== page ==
2001 – A Space Odyssey raised a lot of questions about humanity, mankind, our past and our future. 2010  doesn’t go out of its way to answer those questions, but it does give us a sense of closure with the film’s final moments serving as a fitting bookend to the story.

Hit: Nova / New Worlds / Also Sprach Zarathustra

Hidden Gem: Earth / Space

2010 - cinema lobby card (set 1) 6.jpg

Original Cinema Lobby Card

 

Rocks In The Attic #691: Various Artists – ‘Barry Lyndon (O.S.T.)’ (1975)

RITA#691It happened purely by accident, but over the last five years I’ve become a huge fan of Stanley Kubrick.

I can’t remember the first Kubrick film I watched. An early fascination with both horror and sci-fi leads me to think it was either The Shining or 2001: A Space Odyssey. I would have seen both before I was a teenager, which might explain why every time I see a lift open I expect it to empty a river of blood into the lobby, or why I can spot a match cut from a mile away.

A subsequent interest in war films led me to Full Metal Jacket, his concession to the MTV generation, and a student friend showed me Dr. Strangelove at University. My favourite novel, Vladimir Nabakov’s Lolita, led me to Kubrick’s adaptation, and as soon as the director’s own censorship ban was lifted from A Clockwork Orange following his death in 1999, I hungrily ate it up, the last piece of the puzzle.

There was a problem though. I saw Eyes Wide Shut at the cinema in 1999, and it put me off Kubrick for a long time. What I initially saw as a huge turkey of a film was further supported by a half-hearted viewing of Barry Lyndon in my twenties. I missed the beginning, I was hungover, and I just wasn’t in the mood for an overlong period drama.

Thanks to the New Zealand International Film Festival, I’ve been able to see a number of Kubrick’s films on the huge screen at Auckland’s Civic theatre– first The Shining, and then a retrospective of the director, including Spartacus and 2001. A renewed interest led me back to Barry Lyndon – a masterpiece! – and a middle-of-the-night-on-an-aeroplane viewing of Jon Ronson’s documentary, Stanley Kubrick’s Boxes, prompted me to give Eyes Wide Shut another chance. It’s still a question mark, but an intriguing one which requires further viewing.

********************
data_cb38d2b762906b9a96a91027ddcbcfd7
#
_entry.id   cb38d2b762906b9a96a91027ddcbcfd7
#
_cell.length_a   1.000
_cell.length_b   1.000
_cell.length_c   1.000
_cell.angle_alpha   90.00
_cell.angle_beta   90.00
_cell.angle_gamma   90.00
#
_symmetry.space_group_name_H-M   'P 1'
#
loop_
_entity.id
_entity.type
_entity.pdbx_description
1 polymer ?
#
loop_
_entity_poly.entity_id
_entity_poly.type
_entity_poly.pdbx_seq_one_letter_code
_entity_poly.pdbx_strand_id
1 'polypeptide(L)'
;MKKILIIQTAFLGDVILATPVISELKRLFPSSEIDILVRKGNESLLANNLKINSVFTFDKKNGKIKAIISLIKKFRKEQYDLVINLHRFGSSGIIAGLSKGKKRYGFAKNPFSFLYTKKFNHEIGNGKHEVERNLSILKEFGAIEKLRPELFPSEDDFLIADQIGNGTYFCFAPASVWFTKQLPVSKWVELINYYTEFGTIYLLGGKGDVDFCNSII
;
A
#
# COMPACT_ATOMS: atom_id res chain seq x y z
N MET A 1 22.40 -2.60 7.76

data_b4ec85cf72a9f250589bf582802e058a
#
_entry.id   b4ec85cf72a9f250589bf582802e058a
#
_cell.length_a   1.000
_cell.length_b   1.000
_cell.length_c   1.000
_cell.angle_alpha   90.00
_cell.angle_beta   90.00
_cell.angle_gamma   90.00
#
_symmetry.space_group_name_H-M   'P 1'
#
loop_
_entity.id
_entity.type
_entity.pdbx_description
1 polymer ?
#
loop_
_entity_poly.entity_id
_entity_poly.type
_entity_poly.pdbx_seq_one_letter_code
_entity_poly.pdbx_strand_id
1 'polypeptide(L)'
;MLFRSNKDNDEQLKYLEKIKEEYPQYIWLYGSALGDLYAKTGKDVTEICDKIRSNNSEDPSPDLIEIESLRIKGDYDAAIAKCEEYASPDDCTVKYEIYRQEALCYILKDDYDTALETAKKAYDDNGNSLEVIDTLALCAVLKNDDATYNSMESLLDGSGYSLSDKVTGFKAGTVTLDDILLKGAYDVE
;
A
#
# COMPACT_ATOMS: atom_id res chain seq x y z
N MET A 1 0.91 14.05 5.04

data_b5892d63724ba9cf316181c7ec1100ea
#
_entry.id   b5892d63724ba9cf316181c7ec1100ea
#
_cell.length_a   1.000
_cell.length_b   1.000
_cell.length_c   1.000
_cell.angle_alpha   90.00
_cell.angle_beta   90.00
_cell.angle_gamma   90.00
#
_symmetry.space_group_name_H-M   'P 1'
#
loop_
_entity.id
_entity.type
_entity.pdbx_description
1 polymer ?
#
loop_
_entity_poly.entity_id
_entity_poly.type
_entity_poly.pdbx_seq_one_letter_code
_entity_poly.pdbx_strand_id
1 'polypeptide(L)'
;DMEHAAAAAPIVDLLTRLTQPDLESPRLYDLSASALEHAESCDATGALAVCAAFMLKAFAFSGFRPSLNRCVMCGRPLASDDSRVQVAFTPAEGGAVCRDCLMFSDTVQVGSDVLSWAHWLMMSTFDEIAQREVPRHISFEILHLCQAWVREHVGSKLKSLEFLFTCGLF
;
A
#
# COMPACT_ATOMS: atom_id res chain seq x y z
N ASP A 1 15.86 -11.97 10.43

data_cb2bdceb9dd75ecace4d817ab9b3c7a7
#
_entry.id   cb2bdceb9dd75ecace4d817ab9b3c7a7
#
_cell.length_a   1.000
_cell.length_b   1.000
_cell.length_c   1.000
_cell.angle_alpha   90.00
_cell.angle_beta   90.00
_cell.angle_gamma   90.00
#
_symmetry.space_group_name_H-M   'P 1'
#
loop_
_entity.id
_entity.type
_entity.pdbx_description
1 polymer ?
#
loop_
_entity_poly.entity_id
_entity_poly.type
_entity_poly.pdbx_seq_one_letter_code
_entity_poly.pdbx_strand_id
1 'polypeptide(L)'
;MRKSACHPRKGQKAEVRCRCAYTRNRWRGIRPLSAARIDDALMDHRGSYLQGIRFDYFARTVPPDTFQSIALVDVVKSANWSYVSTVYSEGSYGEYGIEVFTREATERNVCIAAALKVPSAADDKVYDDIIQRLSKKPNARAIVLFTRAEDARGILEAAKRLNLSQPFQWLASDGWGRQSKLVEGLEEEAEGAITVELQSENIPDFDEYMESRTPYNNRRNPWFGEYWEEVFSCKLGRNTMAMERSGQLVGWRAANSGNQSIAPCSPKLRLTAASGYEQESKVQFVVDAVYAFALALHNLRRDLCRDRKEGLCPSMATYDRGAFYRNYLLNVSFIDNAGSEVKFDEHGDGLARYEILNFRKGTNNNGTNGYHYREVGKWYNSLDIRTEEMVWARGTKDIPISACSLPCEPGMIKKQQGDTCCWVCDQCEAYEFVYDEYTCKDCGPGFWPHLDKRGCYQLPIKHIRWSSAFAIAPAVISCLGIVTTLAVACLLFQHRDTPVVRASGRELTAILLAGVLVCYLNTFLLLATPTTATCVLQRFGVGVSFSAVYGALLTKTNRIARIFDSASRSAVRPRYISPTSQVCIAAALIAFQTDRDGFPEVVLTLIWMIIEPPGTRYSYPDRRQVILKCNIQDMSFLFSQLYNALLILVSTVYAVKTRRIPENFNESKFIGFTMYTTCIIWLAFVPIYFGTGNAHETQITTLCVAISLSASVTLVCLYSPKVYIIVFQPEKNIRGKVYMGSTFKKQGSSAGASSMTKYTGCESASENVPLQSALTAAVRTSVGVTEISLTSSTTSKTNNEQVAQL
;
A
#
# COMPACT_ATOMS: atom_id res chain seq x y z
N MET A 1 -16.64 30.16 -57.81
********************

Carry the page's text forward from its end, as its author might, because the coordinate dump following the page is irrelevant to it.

RITA#691a
The moment I was won over by Barry Lyndon was in one of the early scenes in which the titular character is almost seduced by his older cousin, Nora. The soundtrack to this encounter – The Chieftains’ Women Of Ireland – might just be one of the most bewitching pieces of music committed to celluloid. The scene skilfully portrays aching, forbidden love, something that was sadly missing from his toned-down adaptation of Lolita.

The one disappointing aspect of Kubrick’s work is that while his films are dense and rich fodder for cinephiles, there just aren’t too many of them (compared to a prolific director like Spielberg or Hitchcock). Five years between Barry Lyndon and The Shining. Another seven years to Full Metal Jacket, and then a whopping twelve years to Eyes Wide Shut (partly explained by the obsessiveness unearthed by the Jon Ronson documentary).

While he may have passed away almost twenty years ago, the director has still left a lot of clues lying around, if Rodney Ascher’s Room 237 documentary is anything to go by. Heard that conspiracy theory about Kubrick filming the moon landings? Prepare to believe it…

Hit: Sarabande (Main Title) – Georg Friedrich Handel

Hidden Gem: Women Of Ireland – The Chieftains